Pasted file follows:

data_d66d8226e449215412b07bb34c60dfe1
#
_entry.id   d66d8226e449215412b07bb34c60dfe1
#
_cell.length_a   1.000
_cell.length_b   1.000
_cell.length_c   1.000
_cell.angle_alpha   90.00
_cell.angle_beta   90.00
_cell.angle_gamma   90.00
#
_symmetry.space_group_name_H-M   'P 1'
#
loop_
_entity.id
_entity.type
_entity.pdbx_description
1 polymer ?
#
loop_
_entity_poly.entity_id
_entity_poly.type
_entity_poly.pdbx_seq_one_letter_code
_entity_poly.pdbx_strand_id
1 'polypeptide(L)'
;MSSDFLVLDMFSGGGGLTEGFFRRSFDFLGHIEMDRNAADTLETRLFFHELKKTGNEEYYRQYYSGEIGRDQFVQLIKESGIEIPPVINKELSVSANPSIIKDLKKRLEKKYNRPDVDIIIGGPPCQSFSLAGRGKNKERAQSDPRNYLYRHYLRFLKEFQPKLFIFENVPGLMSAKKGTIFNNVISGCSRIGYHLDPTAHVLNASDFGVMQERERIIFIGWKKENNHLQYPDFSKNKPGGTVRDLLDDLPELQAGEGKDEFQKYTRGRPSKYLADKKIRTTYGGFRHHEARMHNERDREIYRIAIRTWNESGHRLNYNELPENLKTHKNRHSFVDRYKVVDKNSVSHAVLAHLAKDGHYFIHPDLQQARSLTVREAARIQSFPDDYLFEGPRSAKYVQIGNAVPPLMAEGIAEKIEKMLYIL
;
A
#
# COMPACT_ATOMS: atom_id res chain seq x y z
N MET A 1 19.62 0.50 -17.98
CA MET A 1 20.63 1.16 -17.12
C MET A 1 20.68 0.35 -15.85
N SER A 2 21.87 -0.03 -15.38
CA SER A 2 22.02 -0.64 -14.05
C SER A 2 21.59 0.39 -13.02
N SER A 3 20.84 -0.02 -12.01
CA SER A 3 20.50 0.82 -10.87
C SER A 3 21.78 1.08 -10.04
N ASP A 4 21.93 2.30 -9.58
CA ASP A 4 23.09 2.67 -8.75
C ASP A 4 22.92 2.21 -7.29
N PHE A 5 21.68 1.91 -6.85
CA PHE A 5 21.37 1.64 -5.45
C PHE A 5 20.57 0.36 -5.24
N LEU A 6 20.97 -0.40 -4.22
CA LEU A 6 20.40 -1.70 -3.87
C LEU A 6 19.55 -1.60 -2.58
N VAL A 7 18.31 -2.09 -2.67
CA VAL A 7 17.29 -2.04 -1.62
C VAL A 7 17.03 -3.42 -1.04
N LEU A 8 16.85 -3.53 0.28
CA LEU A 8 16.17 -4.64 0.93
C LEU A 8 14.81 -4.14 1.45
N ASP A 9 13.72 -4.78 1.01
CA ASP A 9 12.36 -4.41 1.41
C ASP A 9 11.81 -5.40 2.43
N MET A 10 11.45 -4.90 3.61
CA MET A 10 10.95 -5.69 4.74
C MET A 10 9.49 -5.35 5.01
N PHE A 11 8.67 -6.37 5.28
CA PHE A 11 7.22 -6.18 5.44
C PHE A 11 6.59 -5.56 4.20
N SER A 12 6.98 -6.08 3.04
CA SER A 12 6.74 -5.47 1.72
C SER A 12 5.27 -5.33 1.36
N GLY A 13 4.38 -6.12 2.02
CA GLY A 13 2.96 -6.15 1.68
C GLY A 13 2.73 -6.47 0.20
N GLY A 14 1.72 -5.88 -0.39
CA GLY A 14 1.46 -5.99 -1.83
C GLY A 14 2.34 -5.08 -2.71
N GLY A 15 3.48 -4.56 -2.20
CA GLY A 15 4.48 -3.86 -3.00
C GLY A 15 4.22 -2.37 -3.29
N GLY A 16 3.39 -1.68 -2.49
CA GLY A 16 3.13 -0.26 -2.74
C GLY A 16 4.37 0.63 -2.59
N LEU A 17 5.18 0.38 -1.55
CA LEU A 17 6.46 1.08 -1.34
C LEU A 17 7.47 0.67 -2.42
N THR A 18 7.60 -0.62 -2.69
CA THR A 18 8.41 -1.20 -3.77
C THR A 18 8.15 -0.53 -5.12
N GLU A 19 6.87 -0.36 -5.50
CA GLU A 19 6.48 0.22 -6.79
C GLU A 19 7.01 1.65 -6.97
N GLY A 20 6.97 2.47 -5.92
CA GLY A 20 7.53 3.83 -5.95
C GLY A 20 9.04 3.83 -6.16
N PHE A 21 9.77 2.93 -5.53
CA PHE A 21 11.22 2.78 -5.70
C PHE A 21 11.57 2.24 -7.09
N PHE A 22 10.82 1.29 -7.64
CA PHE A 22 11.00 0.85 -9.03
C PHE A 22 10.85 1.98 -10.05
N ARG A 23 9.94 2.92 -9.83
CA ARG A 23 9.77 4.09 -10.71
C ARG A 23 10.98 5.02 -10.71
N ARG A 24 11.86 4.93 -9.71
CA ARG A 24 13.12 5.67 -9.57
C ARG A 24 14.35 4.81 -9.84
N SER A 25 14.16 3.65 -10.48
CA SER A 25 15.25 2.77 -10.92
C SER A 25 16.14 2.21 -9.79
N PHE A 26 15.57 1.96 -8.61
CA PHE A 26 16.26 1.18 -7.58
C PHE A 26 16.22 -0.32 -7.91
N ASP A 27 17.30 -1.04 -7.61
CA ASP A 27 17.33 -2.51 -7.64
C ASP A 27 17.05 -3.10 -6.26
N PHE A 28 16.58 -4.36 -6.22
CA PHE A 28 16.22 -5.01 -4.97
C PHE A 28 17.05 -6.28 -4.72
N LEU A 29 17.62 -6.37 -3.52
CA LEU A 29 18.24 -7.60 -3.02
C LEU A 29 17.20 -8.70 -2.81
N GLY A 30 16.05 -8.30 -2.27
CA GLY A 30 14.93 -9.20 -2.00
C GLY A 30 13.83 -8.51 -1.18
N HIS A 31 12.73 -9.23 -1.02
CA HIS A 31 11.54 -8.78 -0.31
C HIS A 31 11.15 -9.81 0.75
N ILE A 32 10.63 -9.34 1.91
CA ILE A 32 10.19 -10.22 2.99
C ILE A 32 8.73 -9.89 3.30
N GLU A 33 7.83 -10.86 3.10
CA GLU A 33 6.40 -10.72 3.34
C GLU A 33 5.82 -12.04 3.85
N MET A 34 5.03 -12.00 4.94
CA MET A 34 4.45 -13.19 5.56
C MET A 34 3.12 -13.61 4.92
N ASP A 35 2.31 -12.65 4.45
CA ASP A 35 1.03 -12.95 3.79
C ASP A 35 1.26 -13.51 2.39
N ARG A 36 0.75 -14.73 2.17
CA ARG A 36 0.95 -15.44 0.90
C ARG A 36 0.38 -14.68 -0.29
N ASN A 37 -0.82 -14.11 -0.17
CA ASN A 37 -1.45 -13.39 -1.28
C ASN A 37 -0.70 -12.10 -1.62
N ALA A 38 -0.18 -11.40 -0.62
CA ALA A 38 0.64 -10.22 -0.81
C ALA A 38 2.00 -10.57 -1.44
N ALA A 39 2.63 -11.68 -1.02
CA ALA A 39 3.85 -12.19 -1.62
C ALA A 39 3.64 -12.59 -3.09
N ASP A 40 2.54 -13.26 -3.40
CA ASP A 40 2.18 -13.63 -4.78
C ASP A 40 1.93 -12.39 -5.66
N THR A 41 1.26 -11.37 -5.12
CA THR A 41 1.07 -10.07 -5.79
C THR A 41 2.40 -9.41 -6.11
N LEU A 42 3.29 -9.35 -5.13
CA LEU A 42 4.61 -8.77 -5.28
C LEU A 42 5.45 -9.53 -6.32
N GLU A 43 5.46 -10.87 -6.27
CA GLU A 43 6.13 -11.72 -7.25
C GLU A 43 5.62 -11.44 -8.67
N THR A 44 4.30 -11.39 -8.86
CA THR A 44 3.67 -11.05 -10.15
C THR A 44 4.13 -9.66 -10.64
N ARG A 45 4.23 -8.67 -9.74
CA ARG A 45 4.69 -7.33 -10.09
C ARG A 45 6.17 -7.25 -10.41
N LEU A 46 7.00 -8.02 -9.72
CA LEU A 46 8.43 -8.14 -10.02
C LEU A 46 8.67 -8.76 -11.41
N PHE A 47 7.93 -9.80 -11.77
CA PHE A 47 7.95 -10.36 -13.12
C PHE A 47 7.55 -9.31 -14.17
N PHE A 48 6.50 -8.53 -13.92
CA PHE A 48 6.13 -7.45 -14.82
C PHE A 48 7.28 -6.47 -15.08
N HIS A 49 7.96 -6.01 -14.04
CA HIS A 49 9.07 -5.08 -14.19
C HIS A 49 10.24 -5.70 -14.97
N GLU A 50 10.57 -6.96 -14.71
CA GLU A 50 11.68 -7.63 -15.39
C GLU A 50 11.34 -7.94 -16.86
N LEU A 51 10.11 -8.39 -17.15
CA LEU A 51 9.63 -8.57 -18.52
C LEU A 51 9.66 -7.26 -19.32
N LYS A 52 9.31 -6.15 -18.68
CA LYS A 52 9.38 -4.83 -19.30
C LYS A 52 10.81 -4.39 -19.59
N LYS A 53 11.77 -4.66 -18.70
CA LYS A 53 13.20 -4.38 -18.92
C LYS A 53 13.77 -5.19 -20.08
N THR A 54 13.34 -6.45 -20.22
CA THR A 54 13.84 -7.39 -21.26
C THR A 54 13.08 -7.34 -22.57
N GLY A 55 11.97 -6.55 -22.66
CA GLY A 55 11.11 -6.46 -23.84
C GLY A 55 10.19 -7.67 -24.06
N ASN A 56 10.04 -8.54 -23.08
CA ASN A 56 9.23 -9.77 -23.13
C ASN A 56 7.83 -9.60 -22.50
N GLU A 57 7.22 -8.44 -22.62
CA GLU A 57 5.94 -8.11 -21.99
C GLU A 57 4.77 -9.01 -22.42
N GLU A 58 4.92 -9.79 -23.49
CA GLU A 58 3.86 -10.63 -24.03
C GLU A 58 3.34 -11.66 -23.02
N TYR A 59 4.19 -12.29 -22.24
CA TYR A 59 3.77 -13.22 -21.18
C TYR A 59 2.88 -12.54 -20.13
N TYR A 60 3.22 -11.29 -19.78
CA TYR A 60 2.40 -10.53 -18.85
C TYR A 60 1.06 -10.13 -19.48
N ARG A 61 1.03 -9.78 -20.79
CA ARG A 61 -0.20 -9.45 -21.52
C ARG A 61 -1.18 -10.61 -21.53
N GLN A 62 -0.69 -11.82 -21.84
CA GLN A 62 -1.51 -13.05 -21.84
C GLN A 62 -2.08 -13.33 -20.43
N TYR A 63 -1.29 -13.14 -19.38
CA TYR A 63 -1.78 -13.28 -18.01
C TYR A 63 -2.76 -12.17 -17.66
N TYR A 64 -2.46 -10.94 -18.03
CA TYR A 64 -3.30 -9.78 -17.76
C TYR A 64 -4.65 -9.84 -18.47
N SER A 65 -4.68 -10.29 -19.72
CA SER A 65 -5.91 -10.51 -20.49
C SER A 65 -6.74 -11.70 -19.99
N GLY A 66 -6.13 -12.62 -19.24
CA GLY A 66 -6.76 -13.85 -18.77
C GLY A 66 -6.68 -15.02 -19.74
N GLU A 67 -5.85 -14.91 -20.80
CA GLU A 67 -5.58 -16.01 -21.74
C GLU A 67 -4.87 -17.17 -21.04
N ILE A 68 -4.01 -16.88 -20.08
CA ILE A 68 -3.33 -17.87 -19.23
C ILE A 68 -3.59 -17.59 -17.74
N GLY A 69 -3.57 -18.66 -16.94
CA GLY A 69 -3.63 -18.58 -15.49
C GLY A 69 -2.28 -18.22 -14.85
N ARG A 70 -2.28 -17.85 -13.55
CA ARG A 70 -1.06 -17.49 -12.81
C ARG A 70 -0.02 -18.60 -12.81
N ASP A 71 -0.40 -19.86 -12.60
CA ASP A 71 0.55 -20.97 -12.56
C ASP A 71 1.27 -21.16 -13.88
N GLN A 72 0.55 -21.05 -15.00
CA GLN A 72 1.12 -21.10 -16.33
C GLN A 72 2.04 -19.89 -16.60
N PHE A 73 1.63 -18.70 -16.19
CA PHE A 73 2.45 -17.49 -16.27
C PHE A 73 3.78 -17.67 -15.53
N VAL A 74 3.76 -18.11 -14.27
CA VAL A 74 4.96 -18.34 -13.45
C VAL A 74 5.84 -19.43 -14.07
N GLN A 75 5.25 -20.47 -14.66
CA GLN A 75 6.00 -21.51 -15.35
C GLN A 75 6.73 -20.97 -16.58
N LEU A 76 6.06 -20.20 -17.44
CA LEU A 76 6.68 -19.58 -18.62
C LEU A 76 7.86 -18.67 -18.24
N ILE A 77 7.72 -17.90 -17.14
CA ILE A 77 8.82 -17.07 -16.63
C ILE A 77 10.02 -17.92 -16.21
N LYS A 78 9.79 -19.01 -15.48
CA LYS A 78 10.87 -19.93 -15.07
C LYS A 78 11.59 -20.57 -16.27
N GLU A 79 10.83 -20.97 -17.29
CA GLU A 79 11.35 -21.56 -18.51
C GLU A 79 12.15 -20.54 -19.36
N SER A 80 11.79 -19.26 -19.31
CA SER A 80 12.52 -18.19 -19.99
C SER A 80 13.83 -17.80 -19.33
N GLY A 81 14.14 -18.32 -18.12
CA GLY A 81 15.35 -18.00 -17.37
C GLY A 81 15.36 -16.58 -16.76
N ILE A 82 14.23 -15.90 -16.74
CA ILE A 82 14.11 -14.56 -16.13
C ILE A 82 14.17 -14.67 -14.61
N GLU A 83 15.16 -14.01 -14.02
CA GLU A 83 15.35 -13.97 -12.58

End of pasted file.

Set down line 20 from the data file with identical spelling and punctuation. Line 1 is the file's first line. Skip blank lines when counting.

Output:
loop_